Further down the Malecon, or due straight south of Parque Kennedy, you’ll find Lima’s most impressive shopping mall, known as Larcomar. Recommending a mall seems a bit strange, but the setting of this open-air mall carve into the hillside overlooking the ocean is quite spectacular.
It’s a great place to just hang out and enjoy the view, grab a cup of coffee (Luccio Caffe was quite good), or just get some food.
Speaking of food, if you’re on a budget: go for La Lucha or Pardo’s Chicken in the food court, for slightly more upscale, you can head to one of the ocean view restaurants. We went to Tanta for traditional Peruvian food with cocktails for about $40 for two, the food was alright, but it was really the setting that was amazing.
Eat Gourmet Food in Lima
Alright, now that we’ve broached the subject of food and drink, one of the must-do things in Lima is to experience at least something of the gourmet dining scene here. I’m a budget traveler, but I also enjoy splurging on things once in a while, and splurging on gourmet cuisine in South America’s best restaurant destination is a true must do.
Lima is home to three of the world’s 50 best restaurants: Central, Maido, and Astrid y Gaston. On that same list, you’ll find three in New York City and four in Paris, so we are talking truly world-class dining — just check out my guide to the best restaurants in Lima for an idea of everything it has to offer.
You will likely need to plan weeks in advance to get reservations to one of these top picks, where you can experience one of their famed tasting menus with multiple courses for $120+ per person. It’s expensive, but it is still quite a good deal considering how much you’d be paying for the same thing in the US or Western Europe.
Astrid y Gaston is an establishment by Gastón Acurio, who is the godfather, if you will, of Peruvian gourmet fine dining aka Novoandino. He played a crucial role in bringing Peru to the forefront of the fine dining scene so you may want to consider a visit there, even if newcomers like Central or Maido have taken higher spots from Acurio. He is also the man behind places like Cafe del Museo (mentioned above) at the Museo Larco.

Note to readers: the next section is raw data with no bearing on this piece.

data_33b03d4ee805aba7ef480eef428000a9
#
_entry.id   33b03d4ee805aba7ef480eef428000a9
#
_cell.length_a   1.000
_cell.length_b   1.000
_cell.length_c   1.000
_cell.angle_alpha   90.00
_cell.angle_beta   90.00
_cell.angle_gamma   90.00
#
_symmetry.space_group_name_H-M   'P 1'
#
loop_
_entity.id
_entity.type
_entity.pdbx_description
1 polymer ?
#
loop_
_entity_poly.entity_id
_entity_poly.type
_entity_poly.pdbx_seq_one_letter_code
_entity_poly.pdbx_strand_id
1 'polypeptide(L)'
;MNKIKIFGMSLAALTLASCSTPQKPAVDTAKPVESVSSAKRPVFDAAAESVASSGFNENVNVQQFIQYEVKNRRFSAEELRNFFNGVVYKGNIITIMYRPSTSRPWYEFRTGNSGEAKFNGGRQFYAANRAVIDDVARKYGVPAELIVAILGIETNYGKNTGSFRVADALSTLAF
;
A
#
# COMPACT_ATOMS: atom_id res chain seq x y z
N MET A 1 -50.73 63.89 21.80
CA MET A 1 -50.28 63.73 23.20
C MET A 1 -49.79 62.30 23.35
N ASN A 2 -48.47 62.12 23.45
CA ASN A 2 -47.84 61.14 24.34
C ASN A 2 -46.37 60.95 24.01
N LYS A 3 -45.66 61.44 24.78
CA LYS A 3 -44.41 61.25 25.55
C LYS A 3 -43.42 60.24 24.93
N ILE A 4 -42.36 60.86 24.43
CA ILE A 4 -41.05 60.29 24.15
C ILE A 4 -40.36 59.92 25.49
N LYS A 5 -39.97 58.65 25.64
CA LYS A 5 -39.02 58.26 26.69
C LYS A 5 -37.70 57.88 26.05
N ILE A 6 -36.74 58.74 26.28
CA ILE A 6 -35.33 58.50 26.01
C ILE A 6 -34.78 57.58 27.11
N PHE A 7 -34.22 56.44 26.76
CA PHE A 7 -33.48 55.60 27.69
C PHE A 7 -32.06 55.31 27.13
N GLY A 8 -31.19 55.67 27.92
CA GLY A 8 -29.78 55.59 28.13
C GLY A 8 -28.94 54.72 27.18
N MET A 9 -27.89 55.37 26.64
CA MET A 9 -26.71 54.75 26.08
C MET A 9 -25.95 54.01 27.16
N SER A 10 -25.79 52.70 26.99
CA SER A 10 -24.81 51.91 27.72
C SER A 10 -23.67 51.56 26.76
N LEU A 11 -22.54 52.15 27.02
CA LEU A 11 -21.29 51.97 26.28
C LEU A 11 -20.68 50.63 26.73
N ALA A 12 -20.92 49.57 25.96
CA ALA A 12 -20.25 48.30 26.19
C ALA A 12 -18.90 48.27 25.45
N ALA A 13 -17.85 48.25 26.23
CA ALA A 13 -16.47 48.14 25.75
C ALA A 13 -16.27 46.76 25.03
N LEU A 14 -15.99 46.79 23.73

If you expand your options to the 50 best restaurants in Latin America, you’ll find that Lima holds nine of those spots, beaten only narrowly by Buenos Aires with 10 (although none of Buenos Aires’ restaurants make the world’s 50 best list).
What we did was do a gourmet food tour with the Lima Gourmet Food Company, something which will get you into four different places, including amaZ which is on the top 50 in Latin America list and a place where Anthony Bourdain dined on his show.
It also includes a visit to Huaca Pucllana, the restaurant overlooking the ruins, and another stop for cocktails, and another stop for dessert. The five-hour food tour has private transport and is all included. We were totally stuffed after all the food, desserts, and three local cocktails.
I think it is a really good value for the money, actually, even if it is $135 per person. Either take the gourmet food tour, or get reservations at one of these top restaurants, but do try and splurge on something big like this while in Lima, you won’t regret it, and you’ll still get a much better bang for your buck here.
Read More: Best Food Tours in Lima
Really, Just Eat Lots of Peruvian Food
I’d suggest you go gourmet at least once during your stay in Lima, but you can get really, really amazing food all over town at almost any price point and for any budget. Peru is home to the best food in South America, easily… Perhaps in all of Latin America, rivaled only by Mexico.
You can get a fixed menu of the day with Lomo Saltado, appetizer, drink, and a little dessert for about $4 in many restaurants in Lima, an absolutely incredible bargain and delicious.
Honestly, I could go for Arroz Chaufa, Pollo Saltado, and Aeropuertos like every day. Even simple things like the aforementioned La Lucha offers up great prices on tasty sandwiches.
When in Lima though, be sure to go for some seafood, especially a good ceviche (a ceviche mixto is a good place to start) for which Lima is absolutely famous for. We went to Canta Rana in Barranco and found the wait to be absolutely worth it… Other top recommendations for ceviche in Lima include Punto Azul, Al Toke Pez, La Mar (also one of the 50 best in Latin America by Gaston Acurio), just to name a few.
A few other must-eat items in Lima include conchas con parmesano (scallops with parmesan cheese), tiradito (thinly sliced fish cooked with lime a la ceviche). Other delicious Peruvian food you should try like anticuchos, causas, and so forth can be sampled all over the country, but if you’re going to get seafood, best to get it where it’s fresh. In fact, locals generally only eat ceviche for lunch (not dinner) because that is when the fish is freshest, a crucial attribute of a good ceviche.
Explore Hip Barranco
If you, like most, are staying in Miraflores, you absolutely must wander down to the hip and bohemian Barranco. This district features the stately old mansions of Lima’s elite, which then became run down, and has since been revived into a place for art, artists, writers, museums, great food, cafes, and a lively atmosphere.
Comparing Barranco and Miraflores as-is, I’d give the nod to Barranco, honestly. But I still think that Miraflores offers a better overall location from which to base yourself, even if Barranco is cooler. In any case, both neighborhoods are quite close to another.